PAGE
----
Sociology studies tourism in its social dimension, for example, group activities, social systems, social values (and their changes), organizations, etc.

Ecology deals with issues of environmental impact and landscape design tourism.

Geography explores aspects of the influence of the spatial factor of tourism.

Psychology is interested, for example, in assessment and approaches regarding personal qualities, needs and motives of tourists.

Political science explains political activities in tourism, as well as national and international tourism legislation.

Similarly, the methods and questions on tourism are transferred to other areas of science, for example, transport economics (tourist transportation), law (laws); organization of free time (tourism as recreation), spatial planning (tourism planning), protection of land resources (ecological tourism), education (tourist education), cultural studies (tourist culture and cultural tourism), history (history of tourism), architecture (tourist architecture), medicine (medical tourism), etc.

The consequence of this isolated scientific approach is the fragmentation of the science of tourism into various sections. Methodically, a similar approach can be seen with other things being equal when considering economic science (Pechlaner, Böchinger, Volgger, & Anzengruber-Fisher, 2014). Although the importance of other areas of science is usually not disputed, in particular, it is worth repeating the need for a “holistic” point of view, since tourism is mainly analyzed from the point of view of a part of science. Thus, the economic consideration of tourism in general theory is a relatively independent part of additive theory and modeling.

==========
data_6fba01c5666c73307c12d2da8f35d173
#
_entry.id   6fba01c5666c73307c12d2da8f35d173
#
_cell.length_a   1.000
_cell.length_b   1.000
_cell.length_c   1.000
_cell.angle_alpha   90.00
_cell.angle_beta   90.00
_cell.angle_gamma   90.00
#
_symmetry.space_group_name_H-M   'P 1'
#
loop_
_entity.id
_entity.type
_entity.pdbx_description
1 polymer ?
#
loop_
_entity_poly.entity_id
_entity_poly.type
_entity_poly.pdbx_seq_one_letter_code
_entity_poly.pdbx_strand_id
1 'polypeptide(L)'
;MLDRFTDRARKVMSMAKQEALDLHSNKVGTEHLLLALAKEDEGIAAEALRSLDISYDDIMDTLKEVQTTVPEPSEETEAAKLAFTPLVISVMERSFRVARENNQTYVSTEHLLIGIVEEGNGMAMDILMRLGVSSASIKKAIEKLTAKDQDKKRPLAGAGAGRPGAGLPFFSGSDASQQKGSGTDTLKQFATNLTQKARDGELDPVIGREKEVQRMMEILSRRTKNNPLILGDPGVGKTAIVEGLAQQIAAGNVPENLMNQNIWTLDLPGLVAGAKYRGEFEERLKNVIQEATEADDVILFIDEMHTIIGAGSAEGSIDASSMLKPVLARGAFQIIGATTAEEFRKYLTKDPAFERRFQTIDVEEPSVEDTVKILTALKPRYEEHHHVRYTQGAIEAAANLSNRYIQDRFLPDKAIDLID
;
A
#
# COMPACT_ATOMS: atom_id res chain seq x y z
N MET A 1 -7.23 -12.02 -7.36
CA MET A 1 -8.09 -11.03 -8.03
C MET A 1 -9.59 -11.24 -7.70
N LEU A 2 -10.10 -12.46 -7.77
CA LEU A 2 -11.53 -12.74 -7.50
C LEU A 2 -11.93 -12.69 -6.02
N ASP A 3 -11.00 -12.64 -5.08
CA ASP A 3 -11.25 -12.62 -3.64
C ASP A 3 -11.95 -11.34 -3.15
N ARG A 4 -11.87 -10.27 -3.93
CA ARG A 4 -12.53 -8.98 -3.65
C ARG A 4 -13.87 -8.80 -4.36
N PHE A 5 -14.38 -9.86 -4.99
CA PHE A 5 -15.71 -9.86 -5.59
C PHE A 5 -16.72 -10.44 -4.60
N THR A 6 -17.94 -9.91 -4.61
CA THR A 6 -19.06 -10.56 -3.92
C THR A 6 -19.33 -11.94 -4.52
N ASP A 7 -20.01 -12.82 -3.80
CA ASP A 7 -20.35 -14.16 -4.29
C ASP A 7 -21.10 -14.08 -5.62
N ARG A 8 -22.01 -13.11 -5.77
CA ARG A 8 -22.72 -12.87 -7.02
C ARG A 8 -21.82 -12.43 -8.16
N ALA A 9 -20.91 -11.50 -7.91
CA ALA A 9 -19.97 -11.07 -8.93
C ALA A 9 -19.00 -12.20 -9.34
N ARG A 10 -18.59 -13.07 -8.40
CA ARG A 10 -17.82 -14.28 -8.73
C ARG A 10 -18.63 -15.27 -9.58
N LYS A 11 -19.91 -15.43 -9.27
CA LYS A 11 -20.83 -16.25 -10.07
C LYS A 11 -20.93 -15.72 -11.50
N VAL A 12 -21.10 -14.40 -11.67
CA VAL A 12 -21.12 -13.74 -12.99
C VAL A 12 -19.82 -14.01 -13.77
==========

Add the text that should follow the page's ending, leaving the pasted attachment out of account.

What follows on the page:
In connection with the above, it is difficult to transform tourism as a single science into a digital plane, at this stage it is only possible to use separate sets of services included in the tourist complex on the digital platform. For this it is necessary, first of all, to conduct a comprehensive survey and explanation of tourism through tourist models.

Research Methods

Research of the general theory of systems

Complex analysis and survey

Modelling

Examples of complex surveys and explanations of tourism are the tourist models presented below. It is worth noting that only the first and fourth model can be considered as complete models. The two other models focus on aspects of space and time and are therefore considered to be private models.

The first basic travel model is tourism in spatial dimension. People travel from point A to B and back, using different means of transport to cover the distance from their home to the point indicated by the purpose of the trip. At the same time tourism implies the passage of a certain distance from the origin. Consequently, "travel" in the place of residence and travel outside the place of residence can not be attributed to one category of tourism.

There is no consensus on how far the journey begins. One of the criteria may be the distance that can be covered in one day, without the need for overnight stay. However, with the progressive development of transport, these criteria are becoming less and less clear. You can already plan a walking tour, which includes one overnight stay in about 20-30 km, while a bicycle trip, after more than 100 km, on road trips is several hundred kilometers, and by plane you can travel almost a thousand kilometers day without the need for overnight stay.

The meaning of the term “tourism” is “tour”, i.e. round trip. Compared to other forms of travel, tourist trips are always connected to a quick return to the starting point. Thus, in the tourist spatial model, three forms are distinguished: home space, transportation and tourist destination:

  • home space are usually travels in a permanent place of residence. Surveys conducted in travel agencies concerning the target area of travel in the place of residence, gave the following information. The following travel goals were identified - shopping, visiting museums or restaurants or day trips in the surrounding area;

  • transport space is usually a way to cover the distance in the place of residence to the target area. On some tours, the movement itself is the primary experience of the trip (“flow experience”). There are also cruises, bicycle tours, trips on famous trains of the world, such as the Trans-Siberian or the Orient Express;